TABLE 7 Solid Carbon Formation from 15.2% H2, 13.0% CO, 8.7% CO2, 59.9% CH4, and 3.15% Ar Sample # 1 2 3 4 5 6 Distance from inlet (inches) 4.4 7.9 11.9 15.4 18.9 22.4 Temperature (° C.) 262.5 466.7 523.6 568.8 603.8 638.1 H2 composition (%) 13.8 13.6 13.4 CH4 composition (%) 59.9 59.9 59.9 CO2 composition (%) 9.36 9.21 9.07 CO composition (%) 13.0 13.0 13.1 H2O composition (%) 0.90 1.17 1.45 Ar composition (%) 3.15 3.15 3.16 Deposition rate (g/cm2/hr) 0.000 0.000 0.005 0.024 0.012 0.015 BET Surface Area (m2/g) 149.1 233.6 209.7 128.0 Sample # 7 8 9 10 11 12 Distance from inlet (inches) 25.8 29.4 33.3 36.5 40.1 43.6 Temperature (° C.) 664.0 695.1 736.5 781.3 788.8 553.2 H2 composition (%) 13.2 13.1 12.9 CH4 composition (%) 59.9 59.8 59.8 CO2 composition (%) 8.93 8.78 8.62 CO composition (%) 13.1 13.2 13.2 H2O composition (%) 1.72 2.01 2.32 Ar composition (%) 3.16 3.16 3.17 Deposition rate (g/cm2/hr) 0.013 0.001 0.0002 0.00006 0.0001 0.008 BET Surface Area (m2/g) 76.9 77.3 251.5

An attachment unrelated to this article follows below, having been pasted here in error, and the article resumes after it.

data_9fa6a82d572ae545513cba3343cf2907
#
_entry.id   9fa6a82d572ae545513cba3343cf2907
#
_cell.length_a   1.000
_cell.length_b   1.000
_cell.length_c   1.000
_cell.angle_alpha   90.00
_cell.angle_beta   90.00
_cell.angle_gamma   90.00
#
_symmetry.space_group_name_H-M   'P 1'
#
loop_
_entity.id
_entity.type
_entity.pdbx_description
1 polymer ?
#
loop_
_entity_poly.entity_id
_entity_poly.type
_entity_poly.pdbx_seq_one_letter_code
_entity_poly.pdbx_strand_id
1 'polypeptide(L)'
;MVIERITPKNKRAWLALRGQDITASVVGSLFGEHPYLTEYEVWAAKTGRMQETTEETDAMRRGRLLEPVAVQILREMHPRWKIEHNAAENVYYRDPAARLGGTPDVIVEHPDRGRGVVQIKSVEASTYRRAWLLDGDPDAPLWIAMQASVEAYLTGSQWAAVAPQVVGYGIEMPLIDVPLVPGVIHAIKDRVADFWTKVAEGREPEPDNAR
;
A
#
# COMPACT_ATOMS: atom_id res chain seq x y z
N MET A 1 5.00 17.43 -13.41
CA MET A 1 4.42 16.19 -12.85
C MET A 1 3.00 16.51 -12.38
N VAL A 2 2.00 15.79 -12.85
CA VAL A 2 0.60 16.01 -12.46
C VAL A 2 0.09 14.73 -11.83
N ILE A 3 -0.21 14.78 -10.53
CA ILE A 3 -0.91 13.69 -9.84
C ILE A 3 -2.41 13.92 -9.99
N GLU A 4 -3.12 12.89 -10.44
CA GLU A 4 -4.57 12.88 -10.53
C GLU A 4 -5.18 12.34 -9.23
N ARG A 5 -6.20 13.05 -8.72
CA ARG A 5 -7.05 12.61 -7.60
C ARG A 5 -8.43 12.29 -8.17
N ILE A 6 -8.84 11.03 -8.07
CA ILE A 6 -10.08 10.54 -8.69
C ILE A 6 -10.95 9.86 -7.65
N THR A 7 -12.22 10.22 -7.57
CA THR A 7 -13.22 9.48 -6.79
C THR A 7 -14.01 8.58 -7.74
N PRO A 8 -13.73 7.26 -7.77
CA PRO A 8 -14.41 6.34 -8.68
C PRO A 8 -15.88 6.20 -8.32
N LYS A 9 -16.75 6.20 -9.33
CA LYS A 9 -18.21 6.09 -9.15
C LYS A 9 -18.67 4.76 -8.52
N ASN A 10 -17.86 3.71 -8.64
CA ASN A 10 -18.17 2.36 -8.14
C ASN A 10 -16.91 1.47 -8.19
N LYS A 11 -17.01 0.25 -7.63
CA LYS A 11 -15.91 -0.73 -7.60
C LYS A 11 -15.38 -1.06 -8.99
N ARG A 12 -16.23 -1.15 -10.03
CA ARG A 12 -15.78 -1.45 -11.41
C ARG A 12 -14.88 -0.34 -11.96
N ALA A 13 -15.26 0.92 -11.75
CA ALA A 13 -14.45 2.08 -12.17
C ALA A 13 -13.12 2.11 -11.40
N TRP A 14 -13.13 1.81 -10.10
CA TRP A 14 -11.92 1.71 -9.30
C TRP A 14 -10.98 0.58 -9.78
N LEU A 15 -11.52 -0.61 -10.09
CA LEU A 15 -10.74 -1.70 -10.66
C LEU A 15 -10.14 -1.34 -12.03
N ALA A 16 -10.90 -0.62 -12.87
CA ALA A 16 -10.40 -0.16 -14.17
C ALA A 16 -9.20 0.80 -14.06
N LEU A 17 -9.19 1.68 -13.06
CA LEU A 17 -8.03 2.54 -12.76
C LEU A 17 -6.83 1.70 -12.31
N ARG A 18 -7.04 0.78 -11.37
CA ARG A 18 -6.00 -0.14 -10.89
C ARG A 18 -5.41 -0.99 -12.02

Prophetic Example 8

Methane gas is mixed with carbon dioxide gas in a ratio of 1.2:1 inside a first tube furnace lined with a ceramic material, maintained at about 680° C., and containing steel wool therein. The methane gas reacts with the carbon dioxide gas in the presence of the steel wool to form single-wall carbon nanotubes and a residual gas mixture of carbon dioxide, carbon monoxide, methane, water, and hydrogen. The residual gas mixture enters a condenser operating at about 50° C. to remove liquid water from the residual gas mixture. The dried residual gas mixture enters a second tube furnace lined with a ceramic material, maintained at about 680° C., and containing steel wool therein. The carbon dioxide, carbon monoxide, methane, and hydrogen in the dried reaction gas mixture react in the presence of the steel wool to form single-wall carbon nanotubes and a tail gas mixture of water, methane, and hydrogen. The carbon nanotubes collect on surfaces of the steel wool. The tail gas mixture enters is recycled to the pre-concentrator.